Most clubs and pubs with gaming will be mandated to have a ‘responsible gambling officer’ on duty during machines hours of operation, in the latest reforms by the state government.
The Minns Labor government in NSW has affirmed it is committed to evidence-based gambling reform, and has introduced a series of amendments to the Gaming Machines Regulation 2019 since being elected in March 2023.
The latest new rules will apply from 1 July 2024.
They dictate that the Responsible Gaming Officers (RGO) will:
- identify patrons at risk of harm or displaying what is deemed concerning gambling behaviour
- refer relevant patrons to gambling services, such as the GambleAware hotline
- facilitate requests for self-exclusion
All affected venues throughout the state will also be required to keep a Gaming Plan of Management, and a gambling incident register.
Delegated RGOs – as well as other staff with specified roles – will also need to complete Advanced Responsible Conduct of Gambling (ARCG) training.
In NSW there are 2,181 pubs and clubs allowed to operate EGMs, and 1,152 venues have more than 20 machines. Clubs operating more than 100 machines will be required to have multiple RGOs.
It’s anticipated the requirement of the RGO during all gaming room hours will represent a major regulatory cost on the venues.
“The NSW Government is committed to gambling reform, reducing gambling harm and stopping money laundering and criminal activity associated with poker machines,” says NSW Minister for Gaming and Racing David Harris.
The Minister acknowledges that there is “no single solution” in managing harms associated with gambling, explaining that is why the government is implementing a range of reforms.
This measure follows legislative changes to machine cash feed-in rates, reduction in the cap on licences in the state, removal of VIP Room signage, and the massively expanded cashless gaming trial now underway, increased to encompass more than 4,400 EGMs in eight hotels, 20 clubs and across 24 LGAs.
“It is great to have industry on board with our gambling reform agenda as well as harm minimisation organisations,” furthered Harris.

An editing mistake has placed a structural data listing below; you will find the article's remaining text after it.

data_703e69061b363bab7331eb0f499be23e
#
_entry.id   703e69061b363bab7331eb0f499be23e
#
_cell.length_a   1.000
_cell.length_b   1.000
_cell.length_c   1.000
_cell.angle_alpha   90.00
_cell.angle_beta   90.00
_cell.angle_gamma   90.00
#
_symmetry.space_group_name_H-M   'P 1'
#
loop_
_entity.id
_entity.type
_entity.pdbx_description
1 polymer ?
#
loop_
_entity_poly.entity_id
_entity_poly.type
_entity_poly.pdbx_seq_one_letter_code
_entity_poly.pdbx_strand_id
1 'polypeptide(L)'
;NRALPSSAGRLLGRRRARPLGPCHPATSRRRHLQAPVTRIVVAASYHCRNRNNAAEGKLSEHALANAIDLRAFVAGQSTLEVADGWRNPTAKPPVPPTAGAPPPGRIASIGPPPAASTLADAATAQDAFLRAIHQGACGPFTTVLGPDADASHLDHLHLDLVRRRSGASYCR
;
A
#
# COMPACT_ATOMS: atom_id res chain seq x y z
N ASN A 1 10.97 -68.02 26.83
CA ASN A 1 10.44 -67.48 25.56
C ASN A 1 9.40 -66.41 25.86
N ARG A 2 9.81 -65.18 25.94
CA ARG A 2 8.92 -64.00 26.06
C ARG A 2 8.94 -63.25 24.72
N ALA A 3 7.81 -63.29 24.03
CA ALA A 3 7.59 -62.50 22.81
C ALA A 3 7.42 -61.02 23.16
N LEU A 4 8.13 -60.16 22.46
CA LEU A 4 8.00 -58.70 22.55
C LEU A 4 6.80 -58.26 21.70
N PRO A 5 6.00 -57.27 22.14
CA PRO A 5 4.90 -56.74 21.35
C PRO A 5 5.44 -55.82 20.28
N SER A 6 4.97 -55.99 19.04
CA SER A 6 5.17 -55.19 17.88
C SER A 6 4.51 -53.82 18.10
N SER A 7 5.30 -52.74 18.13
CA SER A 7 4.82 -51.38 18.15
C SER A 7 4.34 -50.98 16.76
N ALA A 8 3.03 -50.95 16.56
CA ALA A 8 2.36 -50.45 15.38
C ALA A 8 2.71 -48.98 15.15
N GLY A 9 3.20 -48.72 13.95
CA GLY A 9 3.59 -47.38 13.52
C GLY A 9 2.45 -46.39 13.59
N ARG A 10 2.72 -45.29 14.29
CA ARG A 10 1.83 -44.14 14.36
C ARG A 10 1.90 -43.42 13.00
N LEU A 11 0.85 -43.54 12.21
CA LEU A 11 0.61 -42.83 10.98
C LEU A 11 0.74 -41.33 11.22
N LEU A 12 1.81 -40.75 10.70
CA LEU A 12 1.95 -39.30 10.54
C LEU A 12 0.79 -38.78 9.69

“Together we are making a real difference in tackling gambling related harm.”
Separately, ClubsNSW has announced it has upgraded its existing self-exclusion system to allow patrons to exclude themselves from venues right across the state.
The Self-Facilitated Multi-Venue Self-Exclusion (MVSE) provides an online form that can be completed on a mobile device, where people can select the venues from which they wish to self-exclude.
ClubsNSW CEO Rebecca Riant offers that it eliminates the need for a person trying to avoid gambling from having to go into the venue.
“Having to speak to staff at your local club about your gambling can be confronting, especially for those living in a small town, and it can be a deterrent to self-excluding.
ClubsNSW has operated its MVSE register for clubs and pubs across the state since 2012.
To apply, a person needs to verify their identity by supplying a recent high-resolution headshot, a scanned copy of their Australian Driver Licence, passport or ID, plus a clear photo of them holding a copy of their ID.
If found to have breached their own self-exclusion, once formally identified patrons will be escorted from the premises.
As with the existing self-exclusion system, all self-facilitated self-exclusions must be held for six months before a person can request to cancel it. Revocation applications are assessed by a responsible gambling counsellor, who considers the person’s gambling history and any attempted breaches.
The revised self-exclusion system comes just six months after the launch of the Association’s Club Gaming Code of Practice, outlining the practices, rules, responsibilities and standards for the state’s club industry, in the responsible conduct of gambling, Anti-Money Laundering (AML) and Counter-Terrorism Financing (CTF).